“All of us are one hand
All of us want one thing
Leave, leave, leave, leave
Out, out, Hosni Mubarak”
The power in singer Ramy Essam’s revolutionary ballad Irhal was its simplicity. In the 18 days leading up to the fall of Hosni Mubarak, he played the song in front of millions of protesters, urging them on to victory. The words were shouted back to him by jubilant crowds, united in a common aim. His song gained him worldwide notoriety. He performed in South Africa, the United Kingdom, Sweden, and Germany, and the song was named by Time Out London as the third in the top one hundred most influential songs to have affected humanity.
Song writing does not come as easily to Ramy Essam anymore. He sits cross-legged on the floor of his Dokki studio, unable and unwilling to leave his home and perform. The curfew has prevented him from giving any concerts and the burden of being a poster-boy for the aims and dreams of the 25 January Revolution has made it impossible for him to sum up Egypt’s current situation through his songs.
Essam went out on 30 June hoping for a reprise of the role he played in the 25January uprising. “I just wanted to get rid of the Muslim Brotherhood,” he said, “I wanted a civilian government.”
However instead of rallying expectant crowds, Essam found the atmosphere altogether different. “The people were shouting ‘The people and the army are one hand’. I didn’t sing on the 30th of June,” he said. He only sang twice during the period of upheaval, but found that his once loyal followers were less keen to receive his staunch, civilian message. “The people didn’t react to me and they didn’t understand anything that I said,” he recounted. “ I left the mic and I was shouting to them: We’ll never forget what the military did to our friends and how they killed the martyrs.”
After 3 July Essam returned home and wrote on his Twitter and Facebook pages that there was no longer “space for the real protesters between the killers”. Since then he has been struggling to write a song which sums up how he feels about the situation.
Essam still passionately believes in the power of music to bring about change. “Not only in the Egyptian revolution, in any revolution. It’s an amazing way to describe what we feel and what we want,” he explained. “I have a slogan, for me that the music is the most powerful, peaceful weapon in the world. You can change anything with music.”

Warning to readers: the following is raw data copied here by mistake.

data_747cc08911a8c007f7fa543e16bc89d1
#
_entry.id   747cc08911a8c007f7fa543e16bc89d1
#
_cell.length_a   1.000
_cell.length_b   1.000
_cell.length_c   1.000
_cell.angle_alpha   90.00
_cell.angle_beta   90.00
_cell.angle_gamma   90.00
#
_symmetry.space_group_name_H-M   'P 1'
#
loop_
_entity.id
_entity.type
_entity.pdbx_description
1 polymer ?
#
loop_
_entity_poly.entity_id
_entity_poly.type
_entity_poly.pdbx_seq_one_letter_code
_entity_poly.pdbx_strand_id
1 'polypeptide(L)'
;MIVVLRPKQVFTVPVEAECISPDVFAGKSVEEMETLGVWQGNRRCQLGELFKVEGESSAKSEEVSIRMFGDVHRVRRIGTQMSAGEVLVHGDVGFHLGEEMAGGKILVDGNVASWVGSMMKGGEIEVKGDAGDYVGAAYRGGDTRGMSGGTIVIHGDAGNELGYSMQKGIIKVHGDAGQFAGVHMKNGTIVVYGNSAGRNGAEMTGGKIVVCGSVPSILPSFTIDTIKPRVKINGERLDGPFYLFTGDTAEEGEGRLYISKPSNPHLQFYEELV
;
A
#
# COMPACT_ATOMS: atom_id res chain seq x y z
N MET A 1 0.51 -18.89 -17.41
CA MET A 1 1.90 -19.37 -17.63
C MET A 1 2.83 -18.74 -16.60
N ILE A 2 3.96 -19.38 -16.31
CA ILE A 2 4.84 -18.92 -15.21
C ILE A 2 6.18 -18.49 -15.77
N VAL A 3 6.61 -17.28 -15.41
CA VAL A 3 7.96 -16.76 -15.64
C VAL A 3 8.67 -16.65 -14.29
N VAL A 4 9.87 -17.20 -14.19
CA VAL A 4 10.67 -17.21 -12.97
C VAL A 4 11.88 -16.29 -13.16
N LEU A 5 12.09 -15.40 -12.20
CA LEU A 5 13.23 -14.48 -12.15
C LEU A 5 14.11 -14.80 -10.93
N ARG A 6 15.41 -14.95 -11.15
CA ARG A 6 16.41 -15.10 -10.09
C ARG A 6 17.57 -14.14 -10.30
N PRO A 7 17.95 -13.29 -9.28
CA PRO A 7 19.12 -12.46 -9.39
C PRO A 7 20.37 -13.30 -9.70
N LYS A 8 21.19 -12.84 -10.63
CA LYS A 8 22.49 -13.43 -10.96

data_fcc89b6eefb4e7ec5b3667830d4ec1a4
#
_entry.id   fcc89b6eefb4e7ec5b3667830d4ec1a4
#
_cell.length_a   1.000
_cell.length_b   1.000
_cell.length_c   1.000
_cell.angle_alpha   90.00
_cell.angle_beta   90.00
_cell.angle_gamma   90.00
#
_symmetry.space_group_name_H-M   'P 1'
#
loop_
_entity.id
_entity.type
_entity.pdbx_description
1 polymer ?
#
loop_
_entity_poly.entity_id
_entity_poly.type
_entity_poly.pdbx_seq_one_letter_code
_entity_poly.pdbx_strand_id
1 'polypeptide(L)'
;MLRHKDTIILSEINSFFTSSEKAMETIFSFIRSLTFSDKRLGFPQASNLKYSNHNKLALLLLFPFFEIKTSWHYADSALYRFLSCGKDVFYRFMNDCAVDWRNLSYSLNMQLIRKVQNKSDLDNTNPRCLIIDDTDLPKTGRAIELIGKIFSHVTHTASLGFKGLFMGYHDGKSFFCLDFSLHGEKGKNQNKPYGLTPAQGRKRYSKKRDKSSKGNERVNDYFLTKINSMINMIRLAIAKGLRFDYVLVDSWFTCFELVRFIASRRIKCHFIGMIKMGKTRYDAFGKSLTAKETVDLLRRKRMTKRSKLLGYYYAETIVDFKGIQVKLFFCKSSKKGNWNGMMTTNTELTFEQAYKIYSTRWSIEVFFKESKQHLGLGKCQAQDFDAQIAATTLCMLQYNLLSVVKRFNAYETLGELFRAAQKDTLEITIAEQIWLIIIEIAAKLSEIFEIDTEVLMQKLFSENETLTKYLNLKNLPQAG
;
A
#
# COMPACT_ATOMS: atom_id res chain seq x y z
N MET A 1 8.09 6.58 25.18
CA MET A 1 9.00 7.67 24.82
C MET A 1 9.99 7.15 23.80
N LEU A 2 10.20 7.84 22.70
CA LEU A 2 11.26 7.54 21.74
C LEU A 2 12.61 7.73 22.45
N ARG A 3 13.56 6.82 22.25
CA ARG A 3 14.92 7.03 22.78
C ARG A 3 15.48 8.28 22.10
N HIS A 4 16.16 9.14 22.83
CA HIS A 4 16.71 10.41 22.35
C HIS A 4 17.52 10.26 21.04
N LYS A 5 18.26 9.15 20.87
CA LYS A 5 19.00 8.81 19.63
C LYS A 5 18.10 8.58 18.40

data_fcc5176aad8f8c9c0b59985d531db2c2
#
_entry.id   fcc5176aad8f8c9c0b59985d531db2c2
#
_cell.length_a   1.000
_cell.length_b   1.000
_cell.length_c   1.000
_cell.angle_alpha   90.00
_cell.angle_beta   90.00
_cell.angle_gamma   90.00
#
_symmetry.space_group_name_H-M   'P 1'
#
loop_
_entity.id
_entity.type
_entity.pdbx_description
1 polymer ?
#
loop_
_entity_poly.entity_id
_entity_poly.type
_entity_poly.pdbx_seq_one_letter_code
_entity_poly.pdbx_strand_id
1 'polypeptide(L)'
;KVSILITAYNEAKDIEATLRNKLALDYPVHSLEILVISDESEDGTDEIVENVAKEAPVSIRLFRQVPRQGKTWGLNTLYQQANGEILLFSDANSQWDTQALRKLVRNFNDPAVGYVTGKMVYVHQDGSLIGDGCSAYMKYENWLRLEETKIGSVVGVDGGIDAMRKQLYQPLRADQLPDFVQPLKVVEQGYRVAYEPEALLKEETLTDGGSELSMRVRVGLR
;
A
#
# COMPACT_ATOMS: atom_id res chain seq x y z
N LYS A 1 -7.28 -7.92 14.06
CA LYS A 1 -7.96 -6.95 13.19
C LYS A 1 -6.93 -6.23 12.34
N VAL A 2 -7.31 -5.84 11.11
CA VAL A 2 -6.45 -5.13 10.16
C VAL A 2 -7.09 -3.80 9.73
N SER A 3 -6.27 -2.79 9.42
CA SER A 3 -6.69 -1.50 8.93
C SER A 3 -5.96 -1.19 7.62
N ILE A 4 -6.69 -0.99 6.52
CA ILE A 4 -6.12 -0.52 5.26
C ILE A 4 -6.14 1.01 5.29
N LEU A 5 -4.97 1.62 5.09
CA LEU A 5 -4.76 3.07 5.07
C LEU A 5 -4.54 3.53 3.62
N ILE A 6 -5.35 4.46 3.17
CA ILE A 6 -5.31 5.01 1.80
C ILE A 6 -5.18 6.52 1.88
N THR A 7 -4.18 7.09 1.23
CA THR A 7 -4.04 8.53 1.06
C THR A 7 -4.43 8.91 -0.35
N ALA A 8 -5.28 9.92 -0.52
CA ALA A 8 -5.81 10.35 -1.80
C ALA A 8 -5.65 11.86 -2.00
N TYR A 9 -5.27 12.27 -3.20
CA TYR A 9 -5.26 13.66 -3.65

But in order to do that, the songwriter has to know what it is they want to change. Although Essam is still committed to the idea of a civilian government, he feels his songs need to reflect the reality of the streets. “From 25 January I gained a big responsibility from the protesters. They learned from my songs. As a singer for the revolution it’s a big responsibility,” he said. However having no political affiliation to either of the two groups out on the street, Essam describes the process of writing the “critical song” as being “very, very difficult.”
Essam wants his song to “show the truth to the next generations,” where he believes the media have let people down. “But till now even for me I don’t yet know one hundred per cent what the truth is,” he said. Essam is still waiting “to know what happened in the wave of 30 June.”
“This is my most important song now,” he affirmed.
The confusion that Essam described might make a return to his role of 25 January difficult. When he speaks of his experiences as the singer of the revolution, it is with an almost wistful nostalgia for a time when the lines of right and wrong were clear and messages could be simple. “You can’t imagine,” he said, “that feeling of singing in front of millions of people protesting against Mubarak, and them singing with you. I will be thankful for that until my last breath.”
Essam was only 23 years old then. Two years later, the revolutionary spirit has soured. “The direction Egypt is going in now is not good for me,” he said. Essam sees 25 January’s aims as being further away than ever. Whichever side triumphs in the current upheavals, Essam said: “We will not live in freedom, we will not find any social equality.” Essam is still hopeful though, vowing to continue fighting. But the nature of the revolution has changed. Do the people on the streets still want Essam’s songs? Has the Revolution left its golden boy behind?